B to allow a column for the squares of column A values. When
recording a macro, I can use most any spreadsheet function or operation that I
would normally use. So as the following image illustrates, I right-click on
column B and select insert 1 left. This inserts a column that
I'll use to hold the squares of column A values.
With the new column inserted (and the step recorded), I want to add labels
to the inserted column and two columns past column C. I also want to
compute the squares of the values in column A. I used the
ARRAYFORMULA function for this step, as you can see in the following
image. Again, as you see the macro indicator at the bottom of the image, you
know that the entry of the equation is being recorded in my macro.
In the following image you can see that I also added an array formula to
compute the squares of the second triangle side values, now residing in column
C, with the squares in column D. In the image you see that I'm
inserting the final formula that will sum the squares of the sides (sum columns
B and D) and take the square root. This will complete my macro.
After this equation executes, I click SAVE on the macro window at the
bottom of the image. It gives me the opportunity to provide a name for the
macro. I used test.
Now to test the macro, I cleared the workbook and started again with just
columns A and B, my triangle sides. To run the macro, I select
Tools, then Macros, then test, the name of the macro that
shows in the bottom of the Macros sub-window. Clicking on test will do
all of the steps recorded when the macro was created. Incidentally, the
first time you run your new macro, you'll probably be presented with a pop up
window that asks you to grant permissions to run the macro. This will only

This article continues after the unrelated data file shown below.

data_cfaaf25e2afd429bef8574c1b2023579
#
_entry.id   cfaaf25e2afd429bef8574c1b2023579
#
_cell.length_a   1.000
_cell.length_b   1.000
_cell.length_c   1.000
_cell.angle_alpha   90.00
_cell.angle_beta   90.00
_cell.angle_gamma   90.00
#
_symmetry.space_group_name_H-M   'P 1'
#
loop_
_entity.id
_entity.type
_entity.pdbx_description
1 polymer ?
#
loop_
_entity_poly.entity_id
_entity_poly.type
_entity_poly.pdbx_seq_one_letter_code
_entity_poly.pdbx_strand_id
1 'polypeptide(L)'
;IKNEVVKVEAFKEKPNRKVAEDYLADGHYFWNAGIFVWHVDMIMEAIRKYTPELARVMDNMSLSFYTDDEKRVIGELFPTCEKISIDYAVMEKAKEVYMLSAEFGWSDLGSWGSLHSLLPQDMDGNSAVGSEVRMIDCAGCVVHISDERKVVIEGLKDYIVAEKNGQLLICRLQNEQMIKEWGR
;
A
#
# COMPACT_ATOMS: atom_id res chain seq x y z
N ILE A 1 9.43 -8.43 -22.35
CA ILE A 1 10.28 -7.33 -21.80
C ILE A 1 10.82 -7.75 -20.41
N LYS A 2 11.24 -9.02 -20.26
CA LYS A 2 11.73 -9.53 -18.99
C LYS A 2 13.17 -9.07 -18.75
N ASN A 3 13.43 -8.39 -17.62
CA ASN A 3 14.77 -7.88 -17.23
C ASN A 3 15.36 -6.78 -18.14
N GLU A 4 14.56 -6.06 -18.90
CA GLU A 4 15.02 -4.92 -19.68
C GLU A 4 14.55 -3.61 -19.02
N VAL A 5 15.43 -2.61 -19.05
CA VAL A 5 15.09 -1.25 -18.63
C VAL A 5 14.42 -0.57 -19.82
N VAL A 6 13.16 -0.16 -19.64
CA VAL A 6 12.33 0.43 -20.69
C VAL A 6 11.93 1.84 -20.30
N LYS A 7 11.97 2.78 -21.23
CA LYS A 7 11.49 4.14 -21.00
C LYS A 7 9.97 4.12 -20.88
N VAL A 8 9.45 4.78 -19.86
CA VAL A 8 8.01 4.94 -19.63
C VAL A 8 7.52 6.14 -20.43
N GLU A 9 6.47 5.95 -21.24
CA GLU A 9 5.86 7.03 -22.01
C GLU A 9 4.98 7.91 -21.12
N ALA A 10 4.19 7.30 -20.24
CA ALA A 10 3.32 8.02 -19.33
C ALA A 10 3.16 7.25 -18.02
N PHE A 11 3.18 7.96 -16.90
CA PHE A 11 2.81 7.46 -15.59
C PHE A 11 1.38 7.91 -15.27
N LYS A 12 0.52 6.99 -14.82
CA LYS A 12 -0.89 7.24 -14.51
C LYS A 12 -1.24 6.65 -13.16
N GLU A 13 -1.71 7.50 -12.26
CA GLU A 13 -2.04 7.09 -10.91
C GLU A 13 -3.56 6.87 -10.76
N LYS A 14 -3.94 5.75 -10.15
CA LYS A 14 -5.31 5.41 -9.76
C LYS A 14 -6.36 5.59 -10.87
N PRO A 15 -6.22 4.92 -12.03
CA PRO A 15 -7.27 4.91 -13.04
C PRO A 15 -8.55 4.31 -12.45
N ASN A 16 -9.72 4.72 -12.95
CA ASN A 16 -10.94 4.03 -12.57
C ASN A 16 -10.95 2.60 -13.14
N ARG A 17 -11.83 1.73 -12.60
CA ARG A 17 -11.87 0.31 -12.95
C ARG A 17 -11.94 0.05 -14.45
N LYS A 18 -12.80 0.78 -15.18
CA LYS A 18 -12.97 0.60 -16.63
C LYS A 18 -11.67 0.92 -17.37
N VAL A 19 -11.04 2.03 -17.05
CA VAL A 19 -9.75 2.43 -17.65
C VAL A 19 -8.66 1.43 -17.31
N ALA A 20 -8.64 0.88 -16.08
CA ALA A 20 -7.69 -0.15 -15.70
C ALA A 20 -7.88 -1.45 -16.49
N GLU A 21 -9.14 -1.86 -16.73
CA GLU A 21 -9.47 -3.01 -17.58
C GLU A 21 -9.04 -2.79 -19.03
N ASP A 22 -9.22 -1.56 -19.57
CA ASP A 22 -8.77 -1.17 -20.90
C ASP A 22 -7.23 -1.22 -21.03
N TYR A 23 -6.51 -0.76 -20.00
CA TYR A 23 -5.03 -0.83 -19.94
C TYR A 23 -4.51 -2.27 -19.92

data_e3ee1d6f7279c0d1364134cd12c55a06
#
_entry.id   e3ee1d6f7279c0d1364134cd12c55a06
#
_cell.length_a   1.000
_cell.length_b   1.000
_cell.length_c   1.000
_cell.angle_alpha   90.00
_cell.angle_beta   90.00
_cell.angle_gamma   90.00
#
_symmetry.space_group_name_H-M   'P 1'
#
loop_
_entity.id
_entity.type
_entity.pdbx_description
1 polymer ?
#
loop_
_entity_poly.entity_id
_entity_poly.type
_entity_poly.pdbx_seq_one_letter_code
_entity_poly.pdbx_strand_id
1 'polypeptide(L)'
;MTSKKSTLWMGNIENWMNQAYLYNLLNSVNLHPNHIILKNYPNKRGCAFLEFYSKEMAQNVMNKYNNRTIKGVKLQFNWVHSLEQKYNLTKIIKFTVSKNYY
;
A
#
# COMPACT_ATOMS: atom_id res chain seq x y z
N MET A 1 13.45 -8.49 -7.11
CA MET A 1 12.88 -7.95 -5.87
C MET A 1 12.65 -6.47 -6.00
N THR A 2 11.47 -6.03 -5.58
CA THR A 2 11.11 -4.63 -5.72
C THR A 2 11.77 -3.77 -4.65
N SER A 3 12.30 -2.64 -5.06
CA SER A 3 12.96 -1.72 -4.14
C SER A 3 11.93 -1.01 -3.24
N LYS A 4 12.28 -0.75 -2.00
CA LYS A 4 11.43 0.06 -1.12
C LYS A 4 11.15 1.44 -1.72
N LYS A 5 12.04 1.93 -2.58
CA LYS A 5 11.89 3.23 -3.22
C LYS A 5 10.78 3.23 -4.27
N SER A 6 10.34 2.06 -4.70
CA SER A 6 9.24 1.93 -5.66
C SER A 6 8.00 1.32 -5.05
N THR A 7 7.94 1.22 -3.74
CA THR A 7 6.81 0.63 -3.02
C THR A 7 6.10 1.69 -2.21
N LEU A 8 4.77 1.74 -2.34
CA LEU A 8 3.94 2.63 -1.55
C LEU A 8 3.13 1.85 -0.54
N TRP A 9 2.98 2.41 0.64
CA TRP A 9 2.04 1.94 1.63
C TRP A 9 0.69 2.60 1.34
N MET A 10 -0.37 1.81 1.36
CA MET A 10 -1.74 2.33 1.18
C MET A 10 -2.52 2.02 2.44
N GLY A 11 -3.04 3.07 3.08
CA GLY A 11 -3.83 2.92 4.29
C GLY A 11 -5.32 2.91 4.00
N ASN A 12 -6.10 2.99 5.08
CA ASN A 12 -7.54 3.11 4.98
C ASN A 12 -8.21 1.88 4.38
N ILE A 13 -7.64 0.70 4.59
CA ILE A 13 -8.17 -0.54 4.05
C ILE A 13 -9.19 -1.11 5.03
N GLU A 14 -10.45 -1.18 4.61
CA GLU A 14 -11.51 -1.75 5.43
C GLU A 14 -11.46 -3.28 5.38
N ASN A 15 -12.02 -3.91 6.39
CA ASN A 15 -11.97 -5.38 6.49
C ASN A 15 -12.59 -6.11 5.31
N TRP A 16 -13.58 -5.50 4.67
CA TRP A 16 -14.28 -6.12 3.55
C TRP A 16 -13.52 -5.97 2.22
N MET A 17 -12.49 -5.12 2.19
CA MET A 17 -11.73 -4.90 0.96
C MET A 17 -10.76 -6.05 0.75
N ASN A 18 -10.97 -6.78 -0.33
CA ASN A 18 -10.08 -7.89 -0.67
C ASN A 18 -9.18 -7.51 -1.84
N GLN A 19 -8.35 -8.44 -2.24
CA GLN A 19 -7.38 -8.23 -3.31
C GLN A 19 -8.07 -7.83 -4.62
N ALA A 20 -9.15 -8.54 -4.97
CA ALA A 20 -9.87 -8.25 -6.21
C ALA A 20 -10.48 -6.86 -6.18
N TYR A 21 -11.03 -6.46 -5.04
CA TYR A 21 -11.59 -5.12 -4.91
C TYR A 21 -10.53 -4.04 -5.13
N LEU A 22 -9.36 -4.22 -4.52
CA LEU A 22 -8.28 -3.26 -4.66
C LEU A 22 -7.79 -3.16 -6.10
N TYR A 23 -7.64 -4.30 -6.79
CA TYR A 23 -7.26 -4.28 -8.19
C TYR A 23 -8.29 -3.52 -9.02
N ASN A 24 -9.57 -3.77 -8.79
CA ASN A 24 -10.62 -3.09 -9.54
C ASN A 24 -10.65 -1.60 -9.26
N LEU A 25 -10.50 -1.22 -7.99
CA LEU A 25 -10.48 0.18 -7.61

happen once in that workbook. All subsequent uses of the macro will not ask
The following image shows the results of running the macro: new column
inserted, labels added to the columns, the squared value columns created, and
the hypotenuse column calculated.
You Can Edit Your Macro Scripts
In the following image you can see that I'm about the select the Tools
then Script editor. This will allow me to inspect the macro that Google
Sheets created for me. This is the same editor you could use to write your own
scripts of new functions. If you learn a little about the scripting, you can
use the script editor to make enhancements to your macros if you wish.
So, what kind of enhancements might you want to include in a macro? Well,
in the case of this simple macro, one obvious limitation is that it's
hard-wired to operate on 20 rows. If I loaded data with a different number of
rows, this macro would still expect to operate on exactly 20. I could enhance
it so that it could detect the size of a highlighted region, and figure out how
many rows are being operated on, and then do the computations in a loop instead
of using an ARRAYFORMULA, depending upon the number of detected rows.
Some Differences between Scripts and Macros
If you aren't into scripting in Google Sheets, it's pretty obvious what